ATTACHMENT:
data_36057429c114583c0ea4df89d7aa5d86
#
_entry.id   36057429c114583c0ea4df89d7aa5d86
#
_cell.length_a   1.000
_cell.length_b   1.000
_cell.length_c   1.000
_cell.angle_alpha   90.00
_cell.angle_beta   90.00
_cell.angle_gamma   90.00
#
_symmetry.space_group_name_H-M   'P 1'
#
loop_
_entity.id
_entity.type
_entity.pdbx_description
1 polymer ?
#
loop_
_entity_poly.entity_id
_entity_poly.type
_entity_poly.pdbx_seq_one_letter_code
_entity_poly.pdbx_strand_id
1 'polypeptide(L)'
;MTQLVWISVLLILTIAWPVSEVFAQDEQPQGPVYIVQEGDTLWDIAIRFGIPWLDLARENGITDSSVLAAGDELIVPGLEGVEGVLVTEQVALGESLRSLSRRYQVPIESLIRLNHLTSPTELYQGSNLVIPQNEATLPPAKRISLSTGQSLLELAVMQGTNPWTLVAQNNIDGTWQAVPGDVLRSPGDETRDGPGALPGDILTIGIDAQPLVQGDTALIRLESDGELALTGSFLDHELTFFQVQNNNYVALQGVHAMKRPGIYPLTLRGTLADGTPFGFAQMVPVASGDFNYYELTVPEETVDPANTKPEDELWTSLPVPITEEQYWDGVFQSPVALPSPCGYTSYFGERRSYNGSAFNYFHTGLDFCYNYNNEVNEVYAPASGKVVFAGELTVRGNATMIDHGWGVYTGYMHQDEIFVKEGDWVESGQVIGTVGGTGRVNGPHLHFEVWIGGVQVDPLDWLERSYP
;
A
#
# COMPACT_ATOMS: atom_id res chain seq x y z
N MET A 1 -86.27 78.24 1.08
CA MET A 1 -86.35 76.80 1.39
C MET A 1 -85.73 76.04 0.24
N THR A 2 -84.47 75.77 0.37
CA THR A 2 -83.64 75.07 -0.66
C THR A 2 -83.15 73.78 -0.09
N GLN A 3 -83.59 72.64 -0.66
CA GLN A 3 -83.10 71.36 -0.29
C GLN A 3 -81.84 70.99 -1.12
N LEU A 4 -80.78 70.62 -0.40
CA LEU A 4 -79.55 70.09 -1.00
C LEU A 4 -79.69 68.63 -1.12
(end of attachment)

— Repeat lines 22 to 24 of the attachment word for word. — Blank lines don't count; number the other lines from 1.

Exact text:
_entity_poly.type
_entity_poly.pdbx_seq_one_letter_code
_entity_poly.pdbx_strand_id